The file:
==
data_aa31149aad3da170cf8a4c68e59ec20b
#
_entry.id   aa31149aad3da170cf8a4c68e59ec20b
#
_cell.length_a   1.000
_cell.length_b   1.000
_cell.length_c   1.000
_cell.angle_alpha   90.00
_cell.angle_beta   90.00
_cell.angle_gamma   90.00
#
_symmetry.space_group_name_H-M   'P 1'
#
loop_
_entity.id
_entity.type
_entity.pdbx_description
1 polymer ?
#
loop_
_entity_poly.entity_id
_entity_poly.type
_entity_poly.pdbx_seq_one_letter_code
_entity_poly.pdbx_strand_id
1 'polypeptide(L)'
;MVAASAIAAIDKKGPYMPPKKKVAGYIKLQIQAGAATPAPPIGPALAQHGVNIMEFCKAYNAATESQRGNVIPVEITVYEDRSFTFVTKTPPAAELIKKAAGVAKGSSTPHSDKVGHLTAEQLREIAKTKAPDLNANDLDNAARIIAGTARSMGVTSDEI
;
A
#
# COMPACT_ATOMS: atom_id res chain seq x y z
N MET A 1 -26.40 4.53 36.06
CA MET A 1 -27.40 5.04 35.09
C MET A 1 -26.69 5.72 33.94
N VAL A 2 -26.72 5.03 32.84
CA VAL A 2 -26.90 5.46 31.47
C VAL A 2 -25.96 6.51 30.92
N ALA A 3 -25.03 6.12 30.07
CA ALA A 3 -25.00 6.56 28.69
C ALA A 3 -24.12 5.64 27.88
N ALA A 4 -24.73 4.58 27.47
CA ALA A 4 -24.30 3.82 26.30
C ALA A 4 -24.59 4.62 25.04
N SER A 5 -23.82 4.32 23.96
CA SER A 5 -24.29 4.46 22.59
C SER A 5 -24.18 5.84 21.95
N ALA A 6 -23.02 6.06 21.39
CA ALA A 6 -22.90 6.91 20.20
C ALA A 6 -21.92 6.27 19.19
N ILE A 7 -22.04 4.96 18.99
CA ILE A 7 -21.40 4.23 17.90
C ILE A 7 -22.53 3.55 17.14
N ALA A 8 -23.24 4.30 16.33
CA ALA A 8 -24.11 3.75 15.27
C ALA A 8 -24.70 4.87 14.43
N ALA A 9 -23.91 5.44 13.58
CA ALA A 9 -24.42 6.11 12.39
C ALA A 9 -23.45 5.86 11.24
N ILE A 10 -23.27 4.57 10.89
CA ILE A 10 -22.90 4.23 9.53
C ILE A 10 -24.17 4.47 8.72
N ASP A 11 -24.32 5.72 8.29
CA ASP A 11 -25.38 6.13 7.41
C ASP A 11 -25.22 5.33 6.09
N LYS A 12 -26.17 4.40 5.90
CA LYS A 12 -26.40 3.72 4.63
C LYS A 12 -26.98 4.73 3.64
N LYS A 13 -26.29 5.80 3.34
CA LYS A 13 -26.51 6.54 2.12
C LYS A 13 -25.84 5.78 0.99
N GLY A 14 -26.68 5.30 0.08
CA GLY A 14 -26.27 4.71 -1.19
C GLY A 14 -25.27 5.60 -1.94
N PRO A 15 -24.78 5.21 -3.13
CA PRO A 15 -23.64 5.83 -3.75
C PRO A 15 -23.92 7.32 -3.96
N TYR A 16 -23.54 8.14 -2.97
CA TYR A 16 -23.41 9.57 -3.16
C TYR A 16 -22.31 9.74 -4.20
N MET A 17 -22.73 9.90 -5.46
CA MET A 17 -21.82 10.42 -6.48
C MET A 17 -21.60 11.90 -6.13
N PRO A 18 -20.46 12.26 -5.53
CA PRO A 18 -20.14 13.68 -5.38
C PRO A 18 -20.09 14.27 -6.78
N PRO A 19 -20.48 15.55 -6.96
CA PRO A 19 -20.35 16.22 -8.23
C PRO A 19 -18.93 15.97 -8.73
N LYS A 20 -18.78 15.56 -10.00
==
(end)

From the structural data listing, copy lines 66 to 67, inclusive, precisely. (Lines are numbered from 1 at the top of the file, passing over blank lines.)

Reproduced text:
C LYS A 12 -26.98 4.73 3.64
N LYS A 13 -26.29 5.80 3.34